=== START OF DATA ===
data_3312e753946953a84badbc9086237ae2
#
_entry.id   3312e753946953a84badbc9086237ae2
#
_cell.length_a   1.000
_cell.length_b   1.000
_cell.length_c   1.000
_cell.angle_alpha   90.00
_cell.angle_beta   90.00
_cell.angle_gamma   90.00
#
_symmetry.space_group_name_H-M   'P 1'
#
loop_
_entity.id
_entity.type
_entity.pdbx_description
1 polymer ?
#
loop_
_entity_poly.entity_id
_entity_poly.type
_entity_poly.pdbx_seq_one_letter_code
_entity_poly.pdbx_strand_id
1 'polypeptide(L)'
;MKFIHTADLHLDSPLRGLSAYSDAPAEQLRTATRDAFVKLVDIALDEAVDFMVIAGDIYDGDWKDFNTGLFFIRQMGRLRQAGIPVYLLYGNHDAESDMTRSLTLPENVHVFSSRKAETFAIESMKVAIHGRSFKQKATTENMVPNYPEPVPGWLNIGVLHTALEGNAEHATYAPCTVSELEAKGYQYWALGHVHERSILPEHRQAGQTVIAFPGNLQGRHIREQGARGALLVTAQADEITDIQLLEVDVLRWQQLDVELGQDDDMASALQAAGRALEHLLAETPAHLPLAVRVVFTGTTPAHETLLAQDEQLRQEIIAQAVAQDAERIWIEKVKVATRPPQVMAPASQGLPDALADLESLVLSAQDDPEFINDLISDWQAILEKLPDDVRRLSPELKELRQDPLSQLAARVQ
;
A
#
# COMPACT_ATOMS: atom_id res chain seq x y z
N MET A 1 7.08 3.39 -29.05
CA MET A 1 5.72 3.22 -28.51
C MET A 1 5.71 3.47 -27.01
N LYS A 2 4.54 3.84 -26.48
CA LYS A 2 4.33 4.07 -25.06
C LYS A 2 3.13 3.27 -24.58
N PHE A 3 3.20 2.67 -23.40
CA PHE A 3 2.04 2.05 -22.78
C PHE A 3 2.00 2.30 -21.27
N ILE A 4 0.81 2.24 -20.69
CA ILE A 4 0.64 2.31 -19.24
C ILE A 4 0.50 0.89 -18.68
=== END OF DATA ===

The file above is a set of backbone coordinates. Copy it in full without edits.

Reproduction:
data_3312e753946953a84badbc9086237ae2
#
_entry.id   3312e753946953a84badbc9086237ae2
#
_cell.length_a   1.000
_cell.length_b   1.000
_cell.length_c   1.000
_cell.angle_alpha   90.00
_cell.angle_beta   90.00
_cell.angle_gamma   90.00
#
_symmetry.space_group_name_H-M   'P 1'
#
loop_
_entity.id
_entity.type
_entity.pdbx_description
1 polymer ?
#
loop_
_entity_poly.entity_id
_entity_poly.type
_entity_poly.pdbx_seq_one_letter_code
_entity_poly.pdbx_strand_id
1 'polypeptide(L)'
;MKFIHTADLHLDSPLRGLSAYSDAPAEQLRTATRDAFVKLVDIALDEAVDFMVIAGDIYDGDWKDFNTGLFFIRQMGRLRQAGIPVYLLYGNHDAESDMTRSLTLPENVHVFSSRKAETFAIESMKVAIHGRSFKQKATTENMVPNYPEPVPGWLNIGVLHTALEGNAEHATYAPCTVSELEAKGYQYWALGHVHERSILPEHRQAGQTVIAFPGNLQGRHIREQGARGALLVTAQADEITDIQLLEVDVLRWQQLDVELGQDDDMASALQAAGRALEHLLAETPAHLPLAVRVVFTGTTPAHETLLAQDEQLRQEIIAQAVAQDAERIWIEKVKVATRPPQVMAPASQGLPDALADLESLVLSAQDDPEFINDLISDWQAILEKLPDDVRRLSPELKELRQDPLSQLAARVQ
;
A
#
# COMPACT_ATOMS: atom_id res chain seq x y z
N MET A 1 7.08 3.39 -29.05
CA MET A 1 5.72 3.22 -28.51
C MET A 1 5.71 3.47 -27.01
N LYS A 2 4.54 3.84 -26.48
CA LYS A 2 4.33 4.07 -25.06
C LYS A 2 3.13 3.27 -24.58
N PHE A 3 3.20 2.67 -23.40
CA PHE A 3 2.04 2.05 -22.78
C PHE A 3 2.00 2.30 -21.27
N ILE A 4 0.81 2.24 -20.69
CA ILE A 4 0.64 2.31 -19.24
C ILE A 4 0.50 0.89 -18.68